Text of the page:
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Spatial integration and price transmission in selected cassava products markets in Nigeria: a case of gari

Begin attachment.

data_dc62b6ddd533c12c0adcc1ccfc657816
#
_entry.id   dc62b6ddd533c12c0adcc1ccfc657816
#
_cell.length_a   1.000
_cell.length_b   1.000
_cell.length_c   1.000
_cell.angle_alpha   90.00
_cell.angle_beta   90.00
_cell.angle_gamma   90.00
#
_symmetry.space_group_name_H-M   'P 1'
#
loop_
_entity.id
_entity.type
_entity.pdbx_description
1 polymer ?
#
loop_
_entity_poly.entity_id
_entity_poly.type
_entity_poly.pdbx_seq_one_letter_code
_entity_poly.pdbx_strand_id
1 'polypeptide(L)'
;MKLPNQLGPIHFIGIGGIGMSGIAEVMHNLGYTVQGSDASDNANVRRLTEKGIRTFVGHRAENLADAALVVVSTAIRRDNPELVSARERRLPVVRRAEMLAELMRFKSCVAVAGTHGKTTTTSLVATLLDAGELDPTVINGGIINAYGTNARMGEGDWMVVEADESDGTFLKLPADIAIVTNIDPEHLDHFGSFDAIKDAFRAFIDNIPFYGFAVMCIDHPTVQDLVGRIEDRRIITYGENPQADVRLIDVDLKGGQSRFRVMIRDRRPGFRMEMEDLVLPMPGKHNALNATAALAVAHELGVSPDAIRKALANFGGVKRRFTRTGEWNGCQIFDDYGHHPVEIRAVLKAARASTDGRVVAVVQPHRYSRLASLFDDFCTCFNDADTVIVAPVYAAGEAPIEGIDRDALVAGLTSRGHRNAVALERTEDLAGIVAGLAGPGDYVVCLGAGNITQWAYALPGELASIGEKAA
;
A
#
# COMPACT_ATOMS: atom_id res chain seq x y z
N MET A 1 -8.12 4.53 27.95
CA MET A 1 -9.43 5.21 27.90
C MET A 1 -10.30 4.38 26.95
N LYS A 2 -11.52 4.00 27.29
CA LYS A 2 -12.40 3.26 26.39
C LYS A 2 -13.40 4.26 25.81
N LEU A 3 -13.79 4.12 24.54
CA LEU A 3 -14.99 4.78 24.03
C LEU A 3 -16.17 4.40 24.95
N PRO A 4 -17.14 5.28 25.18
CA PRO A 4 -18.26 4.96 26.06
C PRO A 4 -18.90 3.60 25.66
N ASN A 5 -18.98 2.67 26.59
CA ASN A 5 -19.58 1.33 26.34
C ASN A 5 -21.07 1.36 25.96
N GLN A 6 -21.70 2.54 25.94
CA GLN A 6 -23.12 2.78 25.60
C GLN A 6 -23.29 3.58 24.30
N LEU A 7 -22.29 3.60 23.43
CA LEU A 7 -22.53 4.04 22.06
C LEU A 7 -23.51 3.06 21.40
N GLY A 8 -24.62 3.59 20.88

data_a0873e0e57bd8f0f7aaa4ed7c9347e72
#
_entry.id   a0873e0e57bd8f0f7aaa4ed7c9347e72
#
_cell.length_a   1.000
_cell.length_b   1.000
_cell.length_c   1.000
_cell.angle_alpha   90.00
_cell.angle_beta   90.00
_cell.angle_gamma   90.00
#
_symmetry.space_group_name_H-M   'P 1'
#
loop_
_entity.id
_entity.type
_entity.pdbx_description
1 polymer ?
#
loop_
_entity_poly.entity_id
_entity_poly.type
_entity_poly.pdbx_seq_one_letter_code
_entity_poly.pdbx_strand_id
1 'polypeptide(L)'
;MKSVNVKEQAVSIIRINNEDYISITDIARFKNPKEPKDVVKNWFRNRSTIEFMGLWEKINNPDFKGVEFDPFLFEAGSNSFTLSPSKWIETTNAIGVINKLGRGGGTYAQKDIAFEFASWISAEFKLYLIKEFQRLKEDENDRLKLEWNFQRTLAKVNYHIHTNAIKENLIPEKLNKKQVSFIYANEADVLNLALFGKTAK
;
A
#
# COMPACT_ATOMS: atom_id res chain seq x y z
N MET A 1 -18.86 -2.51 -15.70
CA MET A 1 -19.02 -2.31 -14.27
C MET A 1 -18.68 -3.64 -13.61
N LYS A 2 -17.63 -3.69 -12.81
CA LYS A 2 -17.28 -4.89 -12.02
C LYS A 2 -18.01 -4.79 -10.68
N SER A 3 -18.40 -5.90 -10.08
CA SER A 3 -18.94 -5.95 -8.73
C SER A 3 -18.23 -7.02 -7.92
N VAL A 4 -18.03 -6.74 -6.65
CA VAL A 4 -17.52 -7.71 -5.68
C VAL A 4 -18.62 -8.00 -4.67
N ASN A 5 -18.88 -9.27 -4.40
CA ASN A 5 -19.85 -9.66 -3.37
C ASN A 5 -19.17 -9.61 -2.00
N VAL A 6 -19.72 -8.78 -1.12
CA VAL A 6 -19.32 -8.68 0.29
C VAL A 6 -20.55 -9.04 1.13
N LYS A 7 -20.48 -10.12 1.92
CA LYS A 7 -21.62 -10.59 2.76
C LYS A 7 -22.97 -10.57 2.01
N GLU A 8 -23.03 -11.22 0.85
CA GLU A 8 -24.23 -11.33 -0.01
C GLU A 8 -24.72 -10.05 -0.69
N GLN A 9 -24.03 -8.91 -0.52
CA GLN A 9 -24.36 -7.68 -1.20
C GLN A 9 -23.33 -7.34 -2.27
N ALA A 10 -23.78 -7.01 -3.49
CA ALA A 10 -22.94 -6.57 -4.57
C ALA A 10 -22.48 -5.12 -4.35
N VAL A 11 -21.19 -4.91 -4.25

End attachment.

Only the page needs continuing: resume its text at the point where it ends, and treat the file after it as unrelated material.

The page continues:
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An advanced time series econometric technique was used to study the interaction between the prices of fermented flour, a popular cassava-based food product also called lafun, in typical urban-demand and ruralsupply markets in Nigeria. The price data cover 95 weeks from week 37 of 2004 to week 28 of 2006. The Augmented Dickey-Fuller (ADF) test was used to investigate stationarity in the pairs of prices while the Johansen cointegration technique, with its associated vector error correction model (VECM), was used to measure the speed of adjustment coefficients characterizing the long run dynamics of the system. Individual unit roots tests revealed non-stationarity in the price series - rural and urban prices were integrated of order one. The ADF-test statistics for the rural and urban prices were -1.42 and -2.46 in levels and -9.67 and -10.75 in first differences. The pair of prices was cointegrated with highly significant trace-statistics (16.41; p<0.5). The VECM reveals that the long-run equilibrium after exogenous shocks in the markets were restored primarily by corrections made by the urban market prices. The Granger causality runs one-way from the rural to the urban market, without a feedback loop. Also, the impulse response analysis revealed that the rural price was more responsive to shocks emanating from the rural market, the effect of which was computed as 95.6% using the forecast error variance decompositions. Results revealed further that the effects of rural prices’ shock on urban price was very negligible at 3.2% after 10 weeks. The implication is that the rural market was the dominant market for determining the price of lafun in the short-run. The error correction model revealed significant causality link between the peripheral and central markets, suggesting a clear trend in price leadership. It follows that there could be efficiency in transmission of price information among operators if relative stability is attained in the rural markets of lafun in Nigeria. The study recommends that farmers should be placed at the centre of the marketing policy to enable them determine the direction of price movements.